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Memorial Day, May 27, 2013: No County-provided recycling or trash collections on May 27; all pickups this week slide by one day. Transfer Station closed May 27.
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The widely held belief that batteries should categorically be brought to Household Hazardous Waste collections for proper disposal needs some fine-tuning. Today, the battery types that continue to require special disposal are: rechargeable nickel-cadmium (Ni-Cd) and nickel metal hydride (NiMH) batteries, small sealed and automotive lead acid batteries, and lithium, mercuric oxide, silver oxide batteries. [Applications powered by these batteries]
It is the heavy metal content of batteries that causes concern. While in the battery, the heavy metals pose little risk. The problem comes upon disposal. When landfilled or incinerated, the heavy metals could leach out into soil or water, or escape in smokestack emissions or leach out from ash, respectively. The metals of concern here are cadmium, lead, mercury, and nickel. Exposure to any of these can lead to serious health complications, often fatal, to humans. And, they can be generally toxic to the environment as well.
The alkaline and heavy-duty (zinc carbon) batteries, both non-rechargeable and rechargeable, found in general household use can be safely disposed of in the regular trash if they were purchased after mid-1996. This was not always the case, as these batteries contained mercury. The removal of mercury from battery "ingredients" is an example of how a manufacturing industry responded to environmental concerns.
In the early to mid-1990's, individual states -- Maryland among them -- began enacting legislation requiring recycling of certain batteries and limiting the mercury content of others. At the same time, "mercury-free" batteries began to appear on store shelves. In May 1996, the Federal Battery Bill, also known as the Mercury-Containing and Rechargeable Battery Management Act was signed.
This Act stipulates that all alkaline manganese and zinc carbon batteries (conventional flashlight batteries, for example) sold after that date contain no more than 25 mg per cell. This figure refers to mercury added to the battery formulation; some battery ingredients contain very low amount of mercury themselves. The sale of button cell mercuric-oxide batteries is prohibited altogether. Other mercuric-oxide batteries cannot be sold unless the manufacturer identifies a collection site for the spent batteries and informs the customer of this site.
Ni-Cd and certain small sealed lead acid (SSLA) batteries now have to meet a labeling requirement and be easily removable from consumer products. The Act also paved the way for the recycling of these batteries, in part by easing hazardous waste transportation regulations that had acted as barriers to recycling for batteries. (It was recognized that batteries don't have quite the "nastiness" factor that is inherent in many other materials classified as hazardous.)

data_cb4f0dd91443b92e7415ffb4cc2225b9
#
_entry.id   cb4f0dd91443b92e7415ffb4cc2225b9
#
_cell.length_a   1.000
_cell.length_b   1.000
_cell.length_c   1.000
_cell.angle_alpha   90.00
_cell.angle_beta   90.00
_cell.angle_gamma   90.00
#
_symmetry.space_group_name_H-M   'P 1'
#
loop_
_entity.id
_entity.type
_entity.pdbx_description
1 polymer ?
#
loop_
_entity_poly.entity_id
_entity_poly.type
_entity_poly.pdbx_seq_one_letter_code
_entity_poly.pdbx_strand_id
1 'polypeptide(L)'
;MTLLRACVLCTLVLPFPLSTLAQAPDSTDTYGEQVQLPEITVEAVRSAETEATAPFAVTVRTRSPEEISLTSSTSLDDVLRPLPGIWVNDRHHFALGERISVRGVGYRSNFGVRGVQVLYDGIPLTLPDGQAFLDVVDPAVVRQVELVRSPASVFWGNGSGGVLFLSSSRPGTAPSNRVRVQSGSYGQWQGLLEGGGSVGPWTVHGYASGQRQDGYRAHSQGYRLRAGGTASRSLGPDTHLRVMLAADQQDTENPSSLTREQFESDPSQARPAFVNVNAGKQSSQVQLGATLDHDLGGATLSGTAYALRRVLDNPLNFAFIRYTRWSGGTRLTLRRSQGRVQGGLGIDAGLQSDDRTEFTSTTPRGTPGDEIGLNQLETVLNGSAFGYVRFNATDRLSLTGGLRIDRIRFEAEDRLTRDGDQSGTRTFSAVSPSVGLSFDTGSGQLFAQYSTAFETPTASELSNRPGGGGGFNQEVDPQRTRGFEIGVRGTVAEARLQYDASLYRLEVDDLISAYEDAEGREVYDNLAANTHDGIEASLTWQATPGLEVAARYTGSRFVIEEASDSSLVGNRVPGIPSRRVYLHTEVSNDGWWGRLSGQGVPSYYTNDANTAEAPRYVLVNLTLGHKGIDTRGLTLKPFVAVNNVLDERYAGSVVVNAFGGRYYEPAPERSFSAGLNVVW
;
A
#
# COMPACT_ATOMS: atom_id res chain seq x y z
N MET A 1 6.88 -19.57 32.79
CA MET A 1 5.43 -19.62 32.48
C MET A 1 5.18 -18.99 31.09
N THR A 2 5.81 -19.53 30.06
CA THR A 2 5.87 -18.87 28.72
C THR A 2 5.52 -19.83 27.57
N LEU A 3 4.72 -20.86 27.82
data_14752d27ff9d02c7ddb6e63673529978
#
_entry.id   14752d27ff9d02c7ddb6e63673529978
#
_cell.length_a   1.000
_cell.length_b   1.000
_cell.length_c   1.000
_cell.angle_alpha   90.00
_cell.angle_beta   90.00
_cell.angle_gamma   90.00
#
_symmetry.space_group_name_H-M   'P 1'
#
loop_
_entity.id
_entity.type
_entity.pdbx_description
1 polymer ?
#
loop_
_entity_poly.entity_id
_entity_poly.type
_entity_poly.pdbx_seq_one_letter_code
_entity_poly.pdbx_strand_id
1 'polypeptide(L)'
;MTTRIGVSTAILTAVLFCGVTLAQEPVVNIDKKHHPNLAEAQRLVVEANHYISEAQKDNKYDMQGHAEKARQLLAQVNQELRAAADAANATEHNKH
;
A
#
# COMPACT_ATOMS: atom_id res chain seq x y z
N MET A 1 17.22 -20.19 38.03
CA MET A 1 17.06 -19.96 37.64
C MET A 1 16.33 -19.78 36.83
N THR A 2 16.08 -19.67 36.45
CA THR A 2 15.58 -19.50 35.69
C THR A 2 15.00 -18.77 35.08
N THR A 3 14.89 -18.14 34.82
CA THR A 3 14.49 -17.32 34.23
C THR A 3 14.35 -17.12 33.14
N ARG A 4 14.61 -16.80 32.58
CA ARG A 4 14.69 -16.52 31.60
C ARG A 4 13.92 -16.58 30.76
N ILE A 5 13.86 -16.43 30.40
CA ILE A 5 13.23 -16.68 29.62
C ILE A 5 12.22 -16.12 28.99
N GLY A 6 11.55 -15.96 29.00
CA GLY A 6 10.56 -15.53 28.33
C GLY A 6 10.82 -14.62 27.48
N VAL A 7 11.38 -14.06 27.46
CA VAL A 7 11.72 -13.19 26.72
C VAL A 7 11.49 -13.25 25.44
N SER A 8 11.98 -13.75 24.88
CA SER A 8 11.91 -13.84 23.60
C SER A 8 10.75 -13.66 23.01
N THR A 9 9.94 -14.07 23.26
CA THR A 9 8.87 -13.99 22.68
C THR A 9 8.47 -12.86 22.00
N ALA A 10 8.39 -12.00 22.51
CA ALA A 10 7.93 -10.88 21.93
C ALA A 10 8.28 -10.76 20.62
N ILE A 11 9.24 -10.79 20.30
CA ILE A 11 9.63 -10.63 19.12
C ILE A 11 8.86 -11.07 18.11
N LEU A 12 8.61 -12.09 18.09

Additionally, both the US EPA and battery manufacturers and sellers were charged with educating the public about the need for Ni-Cd and SSLA battery recycling, and about how to participate in recycling programs for these battery types.
Once received at a recycling facility, both kinds of batteries are ground up for further processing. In the case of lead acid batteries, the cases (usually made of polypropylene) are turned into new battery cases. The lead grids, oxides, and other lead parts are melted together and used to make lead plates and parts for new batteries. The sulfuric acid has one of two fates. Either it is neutralized, treated, and then released into a public sewer system or it is converted to sodium sulfate, which is used in laundry detergent as well as glass and textile manufacturing.
Ni-Cd batteries are handled similarly. After shredding, cadmium is extracted and used in making new batteries. The nickel and iron are applied to the production of stainless steel products.
The following battery types, followed by their most common applications, should continue to be taken to Household Hazardous Waste collections or other battery recycling collections.
computer memory and real time clock backup, electronic counters, process controllers, portable instruments, time/data protection, industrial controls, electronic gas, water and electric meters, communication equipment, watches, protection of control parameter memory, portable electronic devices
cameras, data terminals, FAX and POS memory, hobby remote controls, notebook PCs, portable phones, transceivers, portable printers, portable TVs, CD and tape players, power tools, vacuum cleaners, shavers, security lights, toys
car telephones, cameras, cellular mobile telecom products, notebook PC's, personal digital assistants, portable VCRs, TVs, portable stereos and CD players, cordless vacuum cleaners, applications where high-energy and small size are critical
communication equipment, office equipment, security systems, power tools, toys, UPS systems
digital watches, calculators, portable medical devices, hearing aids (often replaced with zinc air batteries), remote telemetry devices, continuous power-on devices
digital watches, calculators, portable medical devices, remote telemetry devices, continuous power-on devices